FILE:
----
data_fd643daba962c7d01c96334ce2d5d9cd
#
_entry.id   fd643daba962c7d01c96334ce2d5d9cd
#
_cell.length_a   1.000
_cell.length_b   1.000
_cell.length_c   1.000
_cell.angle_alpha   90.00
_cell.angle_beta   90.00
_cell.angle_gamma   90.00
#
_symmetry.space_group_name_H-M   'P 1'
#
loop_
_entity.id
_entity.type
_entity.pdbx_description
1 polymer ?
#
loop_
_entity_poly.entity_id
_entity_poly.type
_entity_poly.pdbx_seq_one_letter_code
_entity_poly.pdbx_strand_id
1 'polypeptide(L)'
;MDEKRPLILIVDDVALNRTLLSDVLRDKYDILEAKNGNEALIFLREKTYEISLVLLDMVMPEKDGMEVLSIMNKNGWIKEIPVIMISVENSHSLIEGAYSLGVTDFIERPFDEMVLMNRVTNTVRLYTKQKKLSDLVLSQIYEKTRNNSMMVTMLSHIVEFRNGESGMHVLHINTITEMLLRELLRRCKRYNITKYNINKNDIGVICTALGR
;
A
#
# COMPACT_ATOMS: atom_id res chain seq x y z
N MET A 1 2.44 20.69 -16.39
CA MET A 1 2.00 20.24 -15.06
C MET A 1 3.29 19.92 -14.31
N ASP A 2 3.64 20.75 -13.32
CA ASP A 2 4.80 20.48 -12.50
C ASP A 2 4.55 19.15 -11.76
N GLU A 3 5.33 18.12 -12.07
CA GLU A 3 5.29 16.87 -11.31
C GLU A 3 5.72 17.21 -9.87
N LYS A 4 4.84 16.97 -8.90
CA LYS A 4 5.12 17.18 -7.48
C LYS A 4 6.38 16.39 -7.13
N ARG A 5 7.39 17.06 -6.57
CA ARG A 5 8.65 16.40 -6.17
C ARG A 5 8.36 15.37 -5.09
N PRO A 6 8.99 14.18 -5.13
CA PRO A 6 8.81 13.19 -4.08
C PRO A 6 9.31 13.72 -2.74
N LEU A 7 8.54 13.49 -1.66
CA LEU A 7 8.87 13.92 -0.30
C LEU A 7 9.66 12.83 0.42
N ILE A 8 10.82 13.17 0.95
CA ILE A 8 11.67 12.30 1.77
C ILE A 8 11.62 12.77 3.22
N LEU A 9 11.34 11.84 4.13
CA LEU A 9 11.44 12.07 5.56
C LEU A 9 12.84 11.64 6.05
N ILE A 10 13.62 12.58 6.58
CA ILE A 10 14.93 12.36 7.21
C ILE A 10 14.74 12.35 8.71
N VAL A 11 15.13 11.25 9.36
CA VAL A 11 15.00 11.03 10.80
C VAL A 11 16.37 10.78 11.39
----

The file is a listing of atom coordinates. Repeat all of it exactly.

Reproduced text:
data_fd643daba962c7d01c96334ce2d5d9cd
#
_entry.id   fd643daba962c7d01c96334ce2d5d9cd
#
_cell.length_a   1.000
_cell.length_b   1.000
_cell.length_c   1.000
_cell.angle_alpha   90.00
_cell.angle_beta   90.00
_cell.angle_gamma   90.00
#
_symmetry.space_group_name_H-M   'P 1'
#
loop_
_entity.id
_entity.type
_entity.pdbx_description
1 polymer ?
#
loop_
_entity_poly.entity_id
_entity_poly.type
_entity_poly.pdbx_seq_one_letter_code
_entity_poly.pdbx_strand_id
1 'polypeptide(L)'
;MDEKRPLILIVDDVALNRTLLSDVLRDKYDILEAKNGNEALIFLREKTYEISLVLLDMVMPEKDGMEVLSIMNKNGWIKEIPVIMISVENSHSLIEGAYSLGVTDFIERPFDEMVLMNRVTNTVRLYTKQKKLSDLVLSQIYEKTRNNSMMVTMLSHIVEFRNGESGMHVLHINTITEMLLRELLRRCKRYNITKYNINKNDIGVICTALGR
;
A
#
# COMPACT_ATOMS: atom_id res chain seq x y z
N MET A 1 2.44 20.69 -16.39
CA MET A 1 2.00 20.24 -15.06
C MET A 1 3.29 19.92 -14.31
N ASP A 2 3.64 20.75 -13.32
CA ASP A 2 4.80 20.48 -12.50
C ASP A 2 4.55 19.15 -11.76
N GLU A 3 5.33 18.12 -12.07
CA GLU A 3 5.29 16.87 -11.31
C GLU A 3 5.72 17.21 -9.87
N LYS A 4 4.84 16.97 -8.90
CA LYS A 4 5.12 17.18 -7.48
C LYS A 4 6.38 16.39 -7.13
N ARG A 5 7.39 17.06 -6.57
CA ARG A 5 8.65 16.40 -6.17
C ARG A 5 8.36 15.37 -5.09
N PRO A 6 8.99 14.18 -5.13
CA PRO A 6 8.81 13.19 -4.08
C PRO A 6 9.31 13.72 -2.74
N LEU A 7 8.54 13.49 -1.66
CA LEU A 7 8.87 13.92 -0.30
C LEU A 7 9.66 12.83 0.42
N ILE A 8 10.82 13.17 0.95
CA ILE A 8 11.67 12.30 1.77
C ILE A 8 11.62 12.77 3.22
N LEU A 9 11.34 11.84 4.13
CA LEU A 9 11.44 12.07 5.56
C LEU A 9 12.84 11.64 6.05
N ILE A 10 13.62 12.58 6.58
CA ILE A 10 14.93 12.36 7.21
C ILE A 10 14.74 12.35 8.71
N VAL A 11 15.13 11.25 9.36
CA VAL A 11 15.00 11.03 10.80
C VAL A 11 16.37 10.78 11.39